From the Editor
By Neil Pierson
A new year brings optimism in the face of adversity
Despite a rising interest rate environment that is expected to continue in 2019, commercial mortgage brokers and
their clients have reasons for optimism at the dawn of the new year.
According to an Urban Land Institute forecast from this past October, U.S. commercial real estate transaction
volumes are expected to total $450 billion in 2019 and $415 billion in 2020. Although these numbers represent a
continued decline from the post-recession peak of $569 billion in 2015, they’re still well above the average annual
transaction volume of $313 billion from 2001 to 2017.
The latest figures appear to reflect the common notion that the decade-long upswing in the
commercial real estate market is coming to an end, yet they also may signal an opportunity
for lenders that are willing and able to be creative and flexible. And hard money — our
January focus topic — may be the avenue to future financing for property owners and
investors who are determined to stay the course.
Returning author Jan B. Brzeski provides a glimpse into the future of nonbank, or hard
money, lending with his lead article on Page 30. Brzeski predicts that loan-default
rates for these nonbank institutions may increase in the coming year due to a rising
number of high-leverage loans, but he also sees them as increasingly viable options
in the next decade as they cement their presence inside local communities.
A first-time author, David Knudson of Gravity Capital LLC, lays out the pros and cons
of hard money financing on Page 88. Brokers and borrowers should seek out lenders
that offer minimal upfront fees and avoid those with the goal of owning property,
Knudson writes. Regardless of their own financial situation, however, borrowers who are
willing and able to provide equity can usually find a hard money lender willing to strike a deal.
Hard money is quite literally capable of crossing borders, as Edwin Urrego of Kennedy Funding
Financial points out on Page 81. For many international real estate investors, traditional banks are not an option,
but there are private lenders capable of overcoming unusual obstacles — such as language barriers or currency
fluctuations — to make these deals happen.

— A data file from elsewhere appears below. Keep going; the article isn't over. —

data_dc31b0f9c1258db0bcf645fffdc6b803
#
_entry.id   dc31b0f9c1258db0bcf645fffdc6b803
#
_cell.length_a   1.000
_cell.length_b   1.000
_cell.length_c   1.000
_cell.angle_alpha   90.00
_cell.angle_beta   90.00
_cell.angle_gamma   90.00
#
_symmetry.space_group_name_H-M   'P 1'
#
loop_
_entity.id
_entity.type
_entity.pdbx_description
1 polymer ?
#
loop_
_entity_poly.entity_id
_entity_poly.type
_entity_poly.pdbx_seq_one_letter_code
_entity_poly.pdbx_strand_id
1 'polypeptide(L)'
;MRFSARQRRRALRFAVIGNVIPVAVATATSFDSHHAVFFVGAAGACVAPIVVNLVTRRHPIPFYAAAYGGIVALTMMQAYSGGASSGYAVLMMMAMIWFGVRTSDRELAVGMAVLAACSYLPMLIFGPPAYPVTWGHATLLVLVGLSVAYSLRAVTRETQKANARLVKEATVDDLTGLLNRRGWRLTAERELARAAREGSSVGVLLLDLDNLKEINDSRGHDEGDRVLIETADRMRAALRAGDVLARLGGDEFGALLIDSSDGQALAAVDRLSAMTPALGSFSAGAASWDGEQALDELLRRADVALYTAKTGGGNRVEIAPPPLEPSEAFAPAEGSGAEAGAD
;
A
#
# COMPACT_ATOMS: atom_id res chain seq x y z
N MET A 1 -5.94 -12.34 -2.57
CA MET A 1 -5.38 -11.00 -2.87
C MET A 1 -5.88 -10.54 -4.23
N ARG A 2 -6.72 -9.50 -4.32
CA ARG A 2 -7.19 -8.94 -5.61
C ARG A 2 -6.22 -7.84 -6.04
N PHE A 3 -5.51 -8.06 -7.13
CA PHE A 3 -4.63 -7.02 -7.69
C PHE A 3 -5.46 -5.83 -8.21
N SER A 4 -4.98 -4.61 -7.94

Our January issue also features a pair of articles about the growing rental-housing sector, a popular target
for hard money loans. On Page 53, Michael Miller of 5 Arch Funding Corp. discusses an emerging trend that
commercial real estate investors and mortgage brokers should be aware of — the opportunity to partner with
homebuilders on new-home purchases or speculative construction. These single-family rental (SFR) properties
have seen rent prices skyrocket in recent years in many U.S. markets, Miller writes.
On Page 66, new author Michael Oddi of Velocity Mortgage Capital notes that, from 2007 to 2016, the number of
SFR properties nationwide grew by 31 percent while the number of multifamily rental units increased 14 percent.
The demand for these property types is likely to grow, Oddi says, as millennials —who are less interested in
homeownership than prior generations — become the largest share of the U.S. population.
Richard Sarkis, CEO of data-analytics company Reonomy, wraps up the January issue on Page 36 by talking
about high-tech and hyper-targeted marketing strategies for mortgage brokers. The wealth of available data on
properties and existing loans can be overwhelming, but brokers who are able to sift through the mounds of
information can formulate marketing messages that are personalized for an individual borrower, Sarkis writes.
Although it may be more difficult to stay enthusiastic as uncertainty swirls around the real estate industry,
we hope this month’s Scotsman Guide helps provide some optimism for the future of your business.
Neil Pierson is editor of Scotsman Guide Commercial Edition.
Reach him at (800) 297-6061 or email@example.com.